Medieval and Renaissance Culture

MRST 110A - McCormick, Stephen P.

An introduction to the interdisciplinary study of the Medieval and Renaissance periods through the study of a particular topic. Recent studies: The Crusades, Monasticism, Chivalry, Elizabethan England, the Birth of Italian Literature, Pilgrimage, and European Encounters with Islam.

Honors Thesis

MRST 493 - Bent, George R.

Honors thesis devoted to a specialized topic in Medieval and Renaissance studies. Applications for honors should be submitted to the program head no later than March 1 of the junior year.

Female and Male in Western Religious Traditions

REL 215 - Brown, Alexandra R. (Alex)

An investigation of views about the body, human sexuality, and gender in Western religious traditions, especially Judaism and Christianity, and of the influences of these views both on the religious traditions themselves and on the societies in which they develop. The course focuses on religion and society in antiquity and the Middle Ages, but also considers the continuing influence of religious constructions of the body and sexuality on succeeding generations to the present.

Spanish Civilization and Culture

SPAN 211 - Bailey, Matthew J.

A survey of significant developments in Spanish civilization. The course addresses Spanish heritage and the present-day cultural patterns formed by its legacies. Readings, discussions and papers, primarily in Spanish, for further development of communication skills.

Introducción a la literatura española

SPAN 220 - Campbell, Gwyn E.

Spanish literary masterpieces from the Poema del Cid through the present. Readings and discussions are primarily in Spanish.

Peninsular Seminar

SPAN 397A - Bailey, Matthew J.

A seminar focusing on a single period, genre, motif, or writer. The specific topic will be determined jointly according to student interest and departmental approval. Recent topics have included "The Female Voice in Hispanic Literature", "19th- and 20th-Century Spanish drama", "Women Writers of the Golden Age", and "Romanticism and the Generation of '98". May be repeated for degree credit if the topics are different.

Fall 2016, SPAN 397A-01: Peninsular Seminar: Medieval Spanish Literature (3). Prerequisites: SPAN 220 and 275. This course studies three major works: Poema del Cid, Libro de buen amor, and La Celestina . In order to experience the widest possible sampling of medieval literary forms and authors, the course also surveys mozarabic love poetry (jarchas), Galician-Portuguese lyric poetry, Marian miracle stories, wisdom literature, pre-Renaissance love lyric, and ballads (romances ). We examine the social and historical contexts of all works, the author's purpose and audience expectations and responses. The three primary texts are read in modern Castilian, while the secondary samplings are read in their original languages. (HL) Bailey.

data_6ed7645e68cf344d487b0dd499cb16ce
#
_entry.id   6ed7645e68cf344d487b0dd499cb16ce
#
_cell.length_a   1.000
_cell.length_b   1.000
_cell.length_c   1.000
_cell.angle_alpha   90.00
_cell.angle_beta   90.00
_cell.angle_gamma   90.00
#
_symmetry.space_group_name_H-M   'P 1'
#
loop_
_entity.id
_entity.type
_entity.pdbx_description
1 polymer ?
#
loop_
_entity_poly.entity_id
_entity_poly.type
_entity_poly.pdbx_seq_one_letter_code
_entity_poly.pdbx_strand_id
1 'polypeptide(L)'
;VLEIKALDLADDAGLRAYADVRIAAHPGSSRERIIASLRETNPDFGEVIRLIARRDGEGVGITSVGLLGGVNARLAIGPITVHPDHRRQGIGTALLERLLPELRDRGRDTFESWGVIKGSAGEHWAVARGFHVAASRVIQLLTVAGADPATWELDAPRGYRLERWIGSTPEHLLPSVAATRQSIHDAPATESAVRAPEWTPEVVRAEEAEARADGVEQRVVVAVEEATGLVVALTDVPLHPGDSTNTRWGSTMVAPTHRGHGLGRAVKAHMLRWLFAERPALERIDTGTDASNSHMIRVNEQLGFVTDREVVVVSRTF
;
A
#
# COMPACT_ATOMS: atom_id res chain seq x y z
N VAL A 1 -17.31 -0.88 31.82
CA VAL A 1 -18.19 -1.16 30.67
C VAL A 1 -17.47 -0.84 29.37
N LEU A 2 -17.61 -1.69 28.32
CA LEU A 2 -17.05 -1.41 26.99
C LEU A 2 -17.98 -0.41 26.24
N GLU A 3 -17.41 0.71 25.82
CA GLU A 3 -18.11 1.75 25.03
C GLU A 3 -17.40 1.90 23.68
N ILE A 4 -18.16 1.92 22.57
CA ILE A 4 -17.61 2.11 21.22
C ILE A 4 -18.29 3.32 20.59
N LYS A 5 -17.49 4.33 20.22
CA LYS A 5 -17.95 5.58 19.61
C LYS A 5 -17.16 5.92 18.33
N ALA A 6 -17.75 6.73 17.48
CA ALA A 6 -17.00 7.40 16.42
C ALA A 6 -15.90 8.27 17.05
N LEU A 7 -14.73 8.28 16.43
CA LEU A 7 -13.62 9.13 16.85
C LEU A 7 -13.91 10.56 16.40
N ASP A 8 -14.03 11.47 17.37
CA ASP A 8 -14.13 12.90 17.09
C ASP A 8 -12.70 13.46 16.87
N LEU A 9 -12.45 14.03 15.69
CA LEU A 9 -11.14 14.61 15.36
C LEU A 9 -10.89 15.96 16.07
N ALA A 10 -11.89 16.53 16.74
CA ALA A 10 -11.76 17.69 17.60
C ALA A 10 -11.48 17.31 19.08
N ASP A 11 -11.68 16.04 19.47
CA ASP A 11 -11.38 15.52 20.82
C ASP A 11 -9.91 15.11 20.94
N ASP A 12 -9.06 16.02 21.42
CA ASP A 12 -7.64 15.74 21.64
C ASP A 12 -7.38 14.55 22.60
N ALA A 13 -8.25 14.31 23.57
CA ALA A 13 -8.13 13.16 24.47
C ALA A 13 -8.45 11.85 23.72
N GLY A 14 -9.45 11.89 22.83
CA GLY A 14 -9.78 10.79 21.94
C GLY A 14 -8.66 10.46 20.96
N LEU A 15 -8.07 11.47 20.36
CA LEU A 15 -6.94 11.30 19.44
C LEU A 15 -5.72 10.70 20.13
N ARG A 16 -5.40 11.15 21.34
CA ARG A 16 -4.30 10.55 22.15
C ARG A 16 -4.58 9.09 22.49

Spring 2016

See complete information about these courses in the course offerings database. For more information about a specific course, including course type, schedule and location, click on its title.

Leonardo da Vinci: Art, Science and Innovation in Renaissance Europe

ARTH 385 - Bent, George R.

Leonardo da Vinci has for years been considered the consummate "Renaissance Man," equally skilled as a painter, anatomist, engineer, and military scientist. This course examines the contextual background from which this true genius was sprung, the works he produced, the people for whom he produced them, and the visions of the artist both realized and unrealized that have captured the imaginations of people around the world since Leonardo's death in 1519.

Politics and History: The Machiavellian Moment

HIST 307 - Peterson, David S.